Wednesday, July 20, 2011


It's an old metaphor. A story is a tapestry of threads woven together. Useful to help visualise plot elements, but not completely accurate.

Threads in a novel come in many different shapes and sizes. Some are master threads, they begin at the start, and run through to the end, like the main character, an overarching theme, or the central conflict. These should run thick and strong through the entire manuscript, because they bear the bulk of the story's weight. If they fade in a portion of the book it normally means that section will be weaker, more likely to bore readers or cause them to lose interest entirely.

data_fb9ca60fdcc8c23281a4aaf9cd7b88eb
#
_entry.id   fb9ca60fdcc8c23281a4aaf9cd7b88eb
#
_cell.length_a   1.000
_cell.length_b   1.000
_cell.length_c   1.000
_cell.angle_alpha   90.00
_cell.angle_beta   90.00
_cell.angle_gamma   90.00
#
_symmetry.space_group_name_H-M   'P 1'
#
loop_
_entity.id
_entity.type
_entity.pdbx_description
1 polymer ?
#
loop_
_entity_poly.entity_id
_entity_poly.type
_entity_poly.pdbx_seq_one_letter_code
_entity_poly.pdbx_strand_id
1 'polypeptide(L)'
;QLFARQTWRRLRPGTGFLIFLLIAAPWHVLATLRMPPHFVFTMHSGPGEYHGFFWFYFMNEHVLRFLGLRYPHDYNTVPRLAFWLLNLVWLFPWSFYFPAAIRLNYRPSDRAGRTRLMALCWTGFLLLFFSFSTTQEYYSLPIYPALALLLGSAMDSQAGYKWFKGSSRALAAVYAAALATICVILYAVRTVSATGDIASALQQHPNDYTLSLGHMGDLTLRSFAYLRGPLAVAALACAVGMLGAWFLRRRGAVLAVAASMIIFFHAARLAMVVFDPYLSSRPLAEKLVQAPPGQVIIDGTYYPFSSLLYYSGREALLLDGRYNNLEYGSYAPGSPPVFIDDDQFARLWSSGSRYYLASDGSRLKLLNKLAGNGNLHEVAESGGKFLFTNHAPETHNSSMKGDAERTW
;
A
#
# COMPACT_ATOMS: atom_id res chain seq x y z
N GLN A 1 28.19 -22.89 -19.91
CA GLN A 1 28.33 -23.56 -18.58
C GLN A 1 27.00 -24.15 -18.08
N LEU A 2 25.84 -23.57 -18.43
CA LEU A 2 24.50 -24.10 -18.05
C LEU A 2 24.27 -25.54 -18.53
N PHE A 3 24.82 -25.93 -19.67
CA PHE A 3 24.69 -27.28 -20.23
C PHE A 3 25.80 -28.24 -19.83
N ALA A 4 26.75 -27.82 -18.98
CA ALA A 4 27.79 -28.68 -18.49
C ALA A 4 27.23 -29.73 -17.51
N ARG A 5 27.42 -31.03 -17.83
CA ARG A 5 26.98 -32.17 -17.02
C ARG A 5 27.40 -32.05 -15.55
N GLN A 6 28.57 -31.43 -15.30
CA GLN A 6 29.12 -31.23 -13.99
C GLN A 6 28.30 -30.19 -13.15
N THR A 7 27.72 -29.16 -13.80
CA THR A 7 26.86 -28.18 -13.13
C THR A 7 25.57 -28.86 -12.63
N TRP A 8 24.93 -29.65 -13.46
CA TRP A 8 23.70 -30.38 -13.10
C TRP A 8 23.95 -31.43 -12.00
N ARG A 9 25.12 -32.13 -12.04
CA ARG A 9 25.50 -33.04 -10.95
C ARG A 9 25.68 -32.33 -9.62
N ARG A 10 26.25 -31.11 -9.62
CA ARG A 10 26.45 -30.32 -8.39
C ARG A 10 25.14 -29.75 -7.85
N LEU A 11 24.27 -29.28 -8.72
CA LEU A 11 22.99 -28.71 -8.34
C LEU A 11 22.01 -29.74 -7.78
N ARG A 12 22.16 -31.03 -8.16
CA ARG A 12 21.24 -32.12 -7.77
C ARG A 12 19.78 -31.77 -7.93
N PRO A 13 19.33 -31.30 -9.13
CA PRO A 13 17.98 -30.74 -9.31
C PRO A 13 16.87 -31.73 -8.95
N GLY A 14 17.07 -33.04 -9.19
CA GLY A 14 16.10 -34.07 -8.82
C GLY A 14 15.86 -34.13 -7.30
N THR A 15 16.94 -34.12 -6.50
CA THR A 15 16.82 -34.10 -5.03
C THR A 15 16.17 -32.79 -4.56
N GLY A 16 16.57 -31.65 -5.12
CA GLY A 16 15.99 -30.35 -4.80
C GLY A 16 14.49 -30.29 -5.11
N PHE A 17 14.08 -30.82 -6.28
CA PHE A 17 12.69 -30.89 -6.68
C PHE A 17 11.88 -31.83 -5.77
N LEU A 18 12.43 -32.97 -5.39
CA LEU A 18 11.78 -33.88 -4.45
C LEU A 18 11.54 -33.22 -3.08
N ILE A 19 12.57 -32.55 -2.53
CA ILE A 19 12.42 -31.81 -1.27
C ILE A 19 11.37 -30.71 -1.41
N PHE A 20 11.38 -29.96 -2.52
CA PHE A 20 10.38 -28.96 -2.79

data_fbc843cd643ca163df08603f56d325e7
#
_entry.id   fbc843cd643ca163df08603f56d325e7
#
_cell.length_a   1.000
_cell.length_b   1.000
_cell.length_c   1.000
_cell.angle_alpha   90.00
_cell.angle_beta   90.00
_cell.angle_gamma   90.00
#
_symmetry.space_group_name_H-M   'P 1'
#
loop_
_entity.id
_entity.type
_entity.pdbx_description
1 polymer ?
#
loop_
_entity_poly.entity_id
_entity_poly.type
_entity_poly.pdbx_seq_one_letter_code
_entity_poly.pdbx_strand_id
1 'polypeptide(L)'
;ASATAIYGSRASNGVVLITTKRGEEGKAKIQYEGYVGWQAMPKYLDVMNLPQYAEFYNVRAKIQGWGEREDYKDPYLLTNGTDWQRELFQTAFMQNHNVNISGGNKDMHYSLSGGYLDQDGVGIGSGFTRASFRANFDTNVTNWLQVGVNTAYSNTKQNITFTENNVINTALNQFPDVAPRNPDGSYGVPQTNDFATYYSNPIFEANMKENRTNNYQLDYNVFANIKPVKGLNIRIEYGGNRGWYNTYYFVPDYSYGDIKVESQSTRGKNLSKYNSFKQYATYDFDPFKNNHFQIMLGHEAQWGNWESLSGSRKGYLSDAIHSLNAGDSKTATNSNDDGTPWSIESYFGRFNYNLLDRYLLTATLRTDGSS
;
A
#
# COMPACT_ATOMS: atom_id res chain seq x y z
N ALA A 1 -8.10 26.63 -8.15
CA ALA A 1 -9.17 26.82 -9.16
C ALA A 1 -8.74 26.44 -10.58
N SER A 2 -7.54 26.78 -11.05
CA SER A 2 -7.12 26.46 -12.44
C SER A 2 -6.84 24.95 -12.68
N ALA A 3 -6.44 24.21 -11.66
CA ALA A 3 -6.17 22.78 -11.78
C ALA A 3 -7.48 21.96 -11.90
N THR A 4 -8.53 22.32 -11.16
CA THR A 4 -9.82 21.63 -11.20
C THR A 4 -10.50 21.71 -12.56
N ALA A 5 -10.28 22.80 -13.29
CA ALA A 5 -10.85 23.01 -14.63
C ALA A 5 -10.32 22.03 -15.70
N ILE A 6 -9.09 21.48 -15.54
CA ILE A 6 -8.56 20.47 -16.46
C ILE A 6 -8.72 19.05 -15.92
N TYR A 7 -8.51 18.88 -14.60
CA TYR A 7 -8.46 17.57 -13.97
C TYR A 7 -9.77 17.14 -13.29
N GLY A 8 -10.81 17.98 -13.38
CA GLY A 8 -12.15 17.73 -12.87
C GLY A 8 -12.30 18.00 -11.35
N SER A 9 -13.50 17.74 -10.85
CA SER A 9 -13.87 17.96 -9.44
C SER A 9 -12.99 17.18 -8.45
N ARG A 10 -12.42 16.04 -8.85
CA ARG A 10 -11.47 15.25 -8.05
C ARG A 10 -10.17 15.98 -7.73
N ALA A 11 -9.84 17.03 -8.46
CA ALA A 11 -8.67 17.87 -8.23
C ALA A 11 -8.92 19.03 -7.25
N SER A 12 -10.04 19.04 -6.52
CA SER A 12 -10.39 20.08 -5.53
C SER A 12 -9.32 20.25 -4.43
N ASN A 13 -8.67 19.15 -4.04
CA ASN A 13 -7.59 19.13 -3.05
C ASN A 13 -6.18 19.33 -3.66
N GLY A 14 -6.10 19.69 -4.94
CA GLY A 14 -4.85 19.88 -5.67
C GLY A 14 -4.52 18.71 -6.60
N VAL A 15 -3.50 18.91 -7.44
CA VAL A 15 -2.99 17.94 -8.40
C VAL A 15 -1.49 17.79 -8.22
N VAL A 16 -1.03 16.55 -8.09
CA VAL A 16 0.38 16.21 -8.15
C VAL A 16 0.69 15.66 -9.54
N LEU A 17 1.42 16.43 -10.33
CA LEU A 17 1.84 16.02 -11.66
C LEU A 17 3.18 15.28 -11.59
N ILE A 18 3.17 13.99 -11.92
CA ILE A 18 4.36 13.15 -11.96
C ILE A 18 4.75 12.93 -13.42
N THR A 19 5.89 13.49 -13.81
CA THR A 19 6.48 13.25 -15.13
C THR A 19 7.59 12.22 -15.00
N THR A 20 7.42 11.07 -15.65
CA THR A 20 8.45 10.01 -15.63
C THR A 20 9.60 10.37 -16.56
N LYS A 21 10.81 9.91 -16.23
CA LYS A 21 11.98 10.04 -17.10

In fact, I would argue that any thread, once introduced, should not be ignored for too long. Either cut it and tie it off, or it must appear occasionally. For instance a character who is essential to the finale and is introduced early, cannot simply fade into the background for several chapters. Plot-threads and conflicts are the same.

All this seems obvious enough, but now that I think about it in these terms, I can see holes in my manuscript and in most of those I've read, even in many published novels. It's a surprisingly common problem. The next time you're reading a novel and you begin to lose interest part-way through, think about the threads. Most of the time they're the culprit.

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